Of course, none of this makes much sense. Mean Girls 2 fails at what would seem to be the most basic of tasks: effective plagiarism. Several plot points have been cut-and-pasted directly from the original, but, presumably out of some half-baked attempt at “originality,” the context and order of events has been changed. As a result, all the familiar story beats are here, but the narrative has no logic, and the characters’ motivations are murky at best.

What Mean Girls did so well was show how the pull of the in-crowd can be both repulsive and irresistible, how the dizzying high of popularity can drive smart, decent people to do and say cruel things. The film worked because, like an undercover cop, Cady had to infiltrate the Plastics, adapting to their ways, and in the process, she slowly became "the enemy.” Unlike Cady, who had to sacrifice her integrity to get in good with the Plastics, Jo just becomes popular being herself. You know, wearing leather cuffs and building birdhouses and whatnot; then one day she’s dressed like Clash from The Misfits.

Mean Girls 2 makes no attempt at sociological analysis, opting instead for a double helping of the cartoonish sabotage that was the weakest conceit in the original. Only now instead of high-calorie snack bars and peppermint foot lotion, these mean girls wield industrial adhesive, rotten eggs, and a bottle of something called “Easy Upchuck.” (What, no itching powder?) They aren’t masters of social manipulation and psychological terror; they’re just practical jokers. Unlike the compelling Regina, Mandi is a shrill and one-dimensional villain; her cruelty offers no vicarious thrill, and it’s driven only by material jealousy, not insecurity.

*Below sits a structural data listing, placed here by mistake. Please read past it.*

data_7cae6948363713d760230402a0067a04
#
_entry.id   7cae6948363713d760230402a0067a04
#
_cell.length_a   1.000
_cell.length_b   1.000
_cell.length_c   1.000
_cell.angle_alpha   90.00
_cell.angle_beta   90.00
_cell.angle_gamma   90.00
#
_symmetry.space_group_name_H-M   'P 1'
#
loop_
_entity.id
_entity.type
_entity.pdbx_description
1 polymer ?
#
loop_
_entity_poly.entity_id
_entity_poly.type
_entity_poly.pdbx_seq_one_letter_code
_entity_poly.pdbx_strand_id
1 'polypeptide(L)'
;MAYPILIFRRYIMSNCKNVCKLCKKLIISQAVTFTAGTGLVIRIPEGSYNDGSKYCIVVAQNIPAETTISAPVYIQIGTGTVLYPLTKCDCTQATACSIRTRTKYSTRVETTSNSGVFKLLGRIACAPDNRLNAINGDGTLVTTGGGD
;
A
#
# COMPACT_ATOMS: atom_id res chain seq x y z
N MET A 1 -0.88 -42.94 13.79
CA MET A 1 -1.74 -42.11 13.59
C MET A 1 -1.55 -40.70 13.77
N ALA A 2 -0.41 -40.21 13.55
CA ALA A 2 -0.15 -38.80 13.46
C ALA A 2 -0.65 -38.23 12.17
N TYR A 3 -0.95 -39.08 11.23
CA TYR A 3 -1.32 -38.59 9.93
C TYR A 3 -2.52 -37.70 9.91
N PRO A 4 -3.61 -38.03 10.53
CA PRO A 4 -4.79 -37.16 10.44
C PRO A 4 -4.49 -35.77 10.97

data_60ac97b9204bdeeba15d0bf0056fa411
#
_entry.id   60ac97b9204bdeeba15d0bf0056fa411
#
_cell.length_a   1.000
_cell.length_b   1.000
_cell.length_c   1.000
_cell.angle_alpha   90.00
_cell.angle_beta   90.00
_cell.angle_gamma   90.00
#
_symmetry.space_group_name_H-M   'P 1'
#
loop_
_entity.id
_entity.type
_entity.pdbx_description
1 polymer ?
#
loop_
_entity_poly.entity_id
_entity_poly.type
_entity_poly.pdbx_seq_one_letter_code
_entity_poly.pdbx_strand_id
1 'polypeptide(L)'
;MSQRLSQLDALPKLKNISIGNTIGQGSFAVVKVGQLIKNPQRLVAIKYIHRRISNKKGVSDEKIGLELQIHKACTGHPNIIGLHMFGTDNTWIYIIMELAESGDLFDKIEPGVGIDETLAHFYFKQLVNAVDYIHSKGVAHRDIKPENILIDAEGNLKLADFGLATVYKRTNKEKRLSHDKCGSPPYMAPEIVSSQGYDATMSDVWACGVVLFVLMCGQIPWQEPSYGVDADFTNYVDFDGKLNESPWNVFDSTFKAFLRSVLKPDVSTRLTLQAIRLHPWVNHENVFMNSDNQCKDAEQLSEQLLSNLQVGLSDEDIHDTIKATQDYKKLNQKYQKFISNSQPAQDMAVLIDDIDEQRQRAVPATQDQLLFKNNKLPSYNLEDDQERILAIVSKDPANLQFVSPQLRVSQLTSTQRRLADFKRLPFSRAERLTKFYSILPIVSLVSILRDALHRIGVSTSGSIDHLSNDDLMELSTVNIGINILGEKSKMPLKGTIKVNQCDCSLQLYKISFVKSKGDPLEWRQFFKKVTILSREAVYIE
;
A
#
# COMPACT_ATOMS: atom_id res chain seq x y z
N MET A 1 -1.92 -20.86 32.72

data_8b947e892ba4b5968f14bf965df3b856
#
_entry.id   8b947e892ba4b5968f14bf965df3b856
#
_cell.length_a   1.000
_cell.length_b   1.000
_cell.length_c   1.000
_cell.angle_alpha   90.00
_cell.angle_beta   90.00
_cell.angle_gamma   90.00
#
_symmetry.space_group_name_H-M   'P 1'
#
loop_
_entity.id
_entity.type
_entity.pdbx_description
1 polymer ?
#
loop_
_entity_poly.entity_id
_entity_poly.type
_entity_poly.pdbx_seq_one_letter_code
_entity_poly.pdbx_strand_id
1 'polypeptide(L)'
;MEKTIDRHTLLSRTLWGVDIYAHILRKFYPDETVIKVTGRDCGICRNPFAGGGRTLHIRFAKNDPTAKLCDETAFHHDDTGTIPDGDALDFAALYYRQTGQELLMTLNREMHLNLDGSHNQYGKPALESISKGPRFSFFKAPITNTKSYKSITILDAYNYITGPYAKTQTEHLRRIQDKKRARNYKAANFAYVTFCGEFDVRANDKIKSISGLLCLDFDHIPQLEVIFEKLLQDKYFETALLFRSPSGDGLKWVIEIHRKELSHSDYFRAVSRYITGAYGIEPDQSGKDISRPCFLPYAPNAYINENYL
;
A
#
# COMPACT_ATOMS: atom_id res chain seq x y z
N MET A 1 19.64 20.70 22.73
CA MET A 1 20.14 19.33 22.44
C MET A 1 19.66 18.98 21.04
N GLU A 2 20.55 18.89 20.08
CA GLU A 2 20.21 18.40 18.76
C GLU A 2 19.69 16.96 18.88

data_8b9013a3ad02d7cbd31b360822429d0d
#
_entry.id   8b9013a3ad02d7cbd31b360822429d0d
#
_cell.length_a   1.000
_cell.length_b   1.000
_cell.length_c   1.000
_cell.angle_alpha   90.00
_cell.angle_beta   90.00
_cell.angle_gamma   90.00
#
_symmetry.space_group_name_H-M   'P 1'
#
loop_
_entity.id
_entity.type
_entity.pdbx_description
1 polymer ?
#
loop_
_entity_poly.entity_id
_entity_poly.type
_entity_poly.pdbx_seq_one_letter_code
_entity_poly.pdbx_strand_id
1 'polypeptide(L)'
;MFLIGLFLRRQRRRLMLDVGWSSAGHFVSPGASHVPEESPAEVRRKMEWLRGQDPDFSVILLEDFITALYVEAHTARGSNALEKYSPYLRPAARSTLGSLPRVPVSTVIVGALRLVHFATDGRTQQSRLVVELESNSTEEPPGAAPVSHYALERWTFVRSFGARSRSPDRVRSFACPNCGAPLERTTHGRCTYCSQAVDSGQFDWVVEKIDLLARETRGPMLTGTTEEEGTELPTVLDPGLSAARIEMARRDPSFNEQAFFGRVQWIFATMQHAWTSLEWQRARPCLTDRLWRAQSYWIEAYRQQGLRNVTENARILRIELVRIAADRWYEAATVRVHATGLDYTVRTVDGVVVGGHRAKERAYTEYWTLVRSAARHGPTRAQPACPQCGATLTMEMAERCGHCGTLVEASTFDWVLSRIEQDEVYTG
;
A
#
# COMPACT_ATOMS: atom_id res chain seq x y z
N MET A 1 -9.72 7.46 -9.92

Lest we blame everything on a rotten script, there are many culprits to blame for this, possibly the most tedious and pointless remake since Gus Van Sant’s Psycho. With her blankly pretty face and spindly limbs, Meaghan Martin lacks presence on the most fundamental, physical level. She looks more liable to blow away with the next stiff wind than to strike fear into the hearts of her classmates. Martin’s wooden delivery does nothing to make lines like “I.M. Pei, for instance, designs the most amazing buildings,” any more convincing. Of course, it’s difficult not to compare Martin to her forebear. In Mean Girls, Lohan convincingly transformed from guileless outsider to haughty popular girl and back again; never has her descent into a substance-abusing designer of trampy leggings seemed more of a waste than now.

Director Melanie Mayron (yes, as in thirtysomething) also deserves our opprobrium. Rather than eking out a fresh visual approach, Mayron rehashes the original’s most memorable shots, like the slow-mo sequence of the Plastics walking down a crowded school hallway. It’s as if she thinks that by doing this often enough, we won’t notice that we’re watching a different movie. Mayron is also incapable of realizing the script’s trace amount of comic potential: Abby’s father slips into infomercial sales-pitch mode in his everyday speech, but even this vaguely amusing quirk fails to land. In a reprisal of his role as the exasperated Principal Duvall, Tim Meadows has the movie’s only funny line (“We’re aware that kids who move around a lot become serial killers or actors,” he tells Jo) but otherwise, the talented comic is totally adrift in this rudderless mess of a movie.  There’s more to say about the myriad ways this insipid knock-off fails the original, but at a point, it’s best to heed the words of Regina George. To paraphrase: Stop trying to make it happen. It’s not going to happen.